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Trump signed an executive order on Jan. 27, 2017, banning Syrian refugees and citizens of seven Muslim-majority nations from entering the U.S. The order was met with protests in airports across the country and swift moves by courts to block the ban.
In its most recent form, issued by Trump in September, the ban would have barred certain travelers from Syria, Libya, Iran, Yemen, Chad, Somalia, North Korea, and Venezuela from entering the country. A federal judge blocked the majority of the ban in October, and an appeals court ruled that Trump had exceeded his authority over immigration and violated laws that bar discrimination in issuing visas.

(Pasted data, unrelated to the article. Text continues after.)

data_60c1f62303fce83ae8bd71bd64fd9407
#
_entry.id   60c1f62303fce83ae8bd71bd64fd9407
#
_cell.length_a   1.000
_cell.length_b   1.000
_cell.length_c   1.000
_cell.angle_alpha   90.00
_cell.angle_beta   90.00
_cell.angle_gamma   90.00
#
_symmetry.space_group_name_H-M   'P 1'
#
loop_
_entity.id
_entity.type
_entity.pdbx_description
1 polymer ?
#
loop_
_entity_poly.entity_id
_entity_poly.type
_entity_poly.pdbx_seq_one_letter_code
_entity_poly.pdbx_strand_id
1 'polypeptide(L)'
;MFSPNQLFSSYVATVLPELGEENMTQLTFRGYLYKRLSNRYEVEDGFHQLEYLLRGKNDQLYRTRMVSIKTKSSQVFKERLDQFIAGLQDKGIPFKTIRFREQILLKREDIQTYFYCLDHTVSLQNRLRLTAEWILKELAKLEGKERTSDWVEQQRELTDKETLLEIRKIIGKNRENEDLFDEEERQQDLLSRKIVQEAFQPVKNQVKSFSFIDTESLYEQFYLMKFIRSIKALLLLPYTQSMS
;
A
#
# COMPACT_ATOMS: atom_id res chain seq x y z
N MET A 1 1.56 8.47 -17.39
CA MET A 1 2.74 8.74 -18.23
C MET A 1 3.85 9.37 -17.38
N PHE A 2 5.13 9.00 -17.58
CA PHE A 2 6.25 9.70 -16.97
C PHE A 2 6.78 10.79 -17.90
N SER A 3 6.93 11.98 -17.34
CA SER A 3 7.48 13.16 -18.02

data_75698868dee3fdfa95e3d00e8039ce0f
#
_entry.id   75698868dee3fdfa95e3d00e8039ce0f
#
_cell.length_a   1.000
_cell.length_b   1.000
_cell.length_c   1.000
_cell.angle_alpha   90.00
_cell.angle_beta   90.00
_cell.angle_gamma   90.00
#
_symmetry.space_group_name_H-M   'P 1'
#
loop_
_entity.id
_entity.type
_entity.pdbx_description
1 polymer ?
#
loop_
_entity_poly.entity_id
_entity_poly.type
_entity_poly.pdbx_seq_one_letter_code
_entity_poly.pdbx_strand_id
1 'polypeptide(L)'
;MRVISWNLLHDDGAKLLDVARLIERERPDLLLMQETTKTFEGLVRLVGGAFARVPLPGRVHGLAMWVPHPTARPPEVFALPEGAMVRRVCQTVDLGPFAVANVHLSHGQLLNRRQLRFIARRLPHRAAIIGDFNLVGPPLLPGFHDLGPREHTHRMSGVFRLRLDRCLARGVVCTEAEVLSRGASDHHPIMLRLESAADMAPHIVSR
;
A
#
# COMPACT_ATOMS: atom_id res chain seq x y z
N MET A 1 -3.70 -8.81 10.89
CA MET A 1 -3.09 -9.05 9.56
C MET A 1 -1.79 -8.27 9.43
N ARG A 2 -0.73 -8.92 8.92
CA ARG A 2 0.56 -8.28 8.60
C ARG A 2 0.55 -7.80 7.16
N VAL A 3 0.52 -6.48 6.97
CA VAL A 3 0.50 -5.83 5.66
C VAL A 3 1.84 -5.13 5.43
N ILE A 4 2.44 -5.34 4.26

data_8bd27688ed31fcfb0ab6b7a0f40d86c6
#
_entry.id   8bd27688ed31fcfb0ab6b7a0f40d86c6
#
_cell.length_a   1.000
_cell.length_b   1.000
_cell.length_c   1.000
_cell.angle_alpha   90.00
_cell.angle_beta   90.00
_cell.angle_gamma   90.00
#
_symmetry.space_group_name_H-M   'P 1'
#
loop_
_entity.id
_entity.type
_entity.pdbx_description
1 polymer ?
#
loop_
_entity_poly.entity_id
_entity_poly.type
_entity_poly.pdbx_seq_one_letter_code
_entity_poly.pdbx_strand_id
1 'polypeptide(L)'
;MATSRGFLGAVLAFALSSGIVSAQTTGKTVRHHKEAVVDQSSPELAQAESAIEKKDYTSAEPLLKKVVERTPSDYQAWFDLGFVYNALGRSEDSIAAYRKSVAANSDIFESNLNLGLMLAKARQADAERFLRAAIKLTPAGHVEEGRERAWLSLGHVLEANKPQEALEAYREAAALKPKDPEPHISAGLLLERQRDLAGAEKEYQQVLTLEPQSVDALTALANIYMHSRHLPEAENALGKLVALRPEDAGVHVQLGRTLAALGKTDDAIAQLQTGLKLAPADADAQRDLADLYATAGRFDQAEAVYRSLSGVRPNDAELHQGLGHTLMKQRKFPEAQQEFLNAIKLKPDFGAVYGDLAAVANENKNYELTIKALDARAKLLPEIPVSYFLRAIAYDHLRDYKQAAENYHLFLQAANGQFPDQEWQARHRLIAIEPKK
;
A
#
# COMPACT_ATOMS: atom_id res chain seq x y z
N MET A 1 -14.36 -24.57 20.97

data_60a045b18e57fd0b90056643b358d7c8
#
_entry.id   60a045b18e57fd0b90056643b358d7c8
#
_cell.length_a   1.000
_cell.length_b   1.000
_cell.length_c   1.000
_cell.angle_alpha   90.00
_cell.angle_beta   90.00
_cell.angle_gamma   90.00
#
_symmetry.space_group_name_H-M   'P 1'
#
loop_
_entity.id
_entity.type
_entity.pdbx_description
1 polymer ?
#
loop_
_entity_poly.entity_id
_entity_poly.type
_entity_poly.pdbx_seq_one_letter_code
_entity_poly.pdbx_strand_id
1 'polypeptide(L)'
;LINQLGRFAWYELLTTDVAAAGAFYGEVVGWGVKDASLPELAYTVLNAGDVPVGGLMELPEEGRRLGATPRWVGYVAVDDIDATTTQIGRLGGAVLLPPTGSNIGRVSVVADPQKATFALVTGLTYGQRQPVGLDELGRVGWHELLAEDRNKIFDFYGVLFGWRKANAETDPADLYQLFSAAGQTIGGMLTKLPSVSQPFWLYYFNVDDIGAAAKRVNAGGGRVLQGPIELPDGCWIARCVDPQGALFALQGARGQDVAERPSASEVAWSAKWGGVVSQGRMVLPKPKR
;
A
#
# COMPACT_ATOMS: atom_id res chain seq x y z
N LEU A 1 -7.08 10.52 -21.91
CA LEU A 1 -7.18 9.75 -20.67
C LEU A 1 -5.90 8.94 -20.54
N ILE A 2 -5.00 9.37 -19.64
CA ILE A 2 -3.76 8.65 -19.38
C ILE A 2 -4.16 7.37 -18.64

Protesters on Saturday decried the ban—which many have said discriminates against religion—with signs that said “No Muslim Ban” and “Refugees welcome.”
Happening now: Advocates & allies are forming a human chain around Muslim prayer to stand in solidarity against the Muslim & refugee bans. One year since the first #MuslimBan, we’re here to say #NoMuslimBanEver pic.twitter.com/JqUbTxXnYL— National Immigration Law Center (@NILC_org) January 27, 2018
On Jan. 19, the Supreme Court announced it will rule on the controversial travel ban and plans to issue a final ruling by June.
Kris Seavers is the IRL editor for the Daily Dot. Her work has appeared in Central Texas publications, including Austin Monthly and San Antonio Magazine, and on NPR.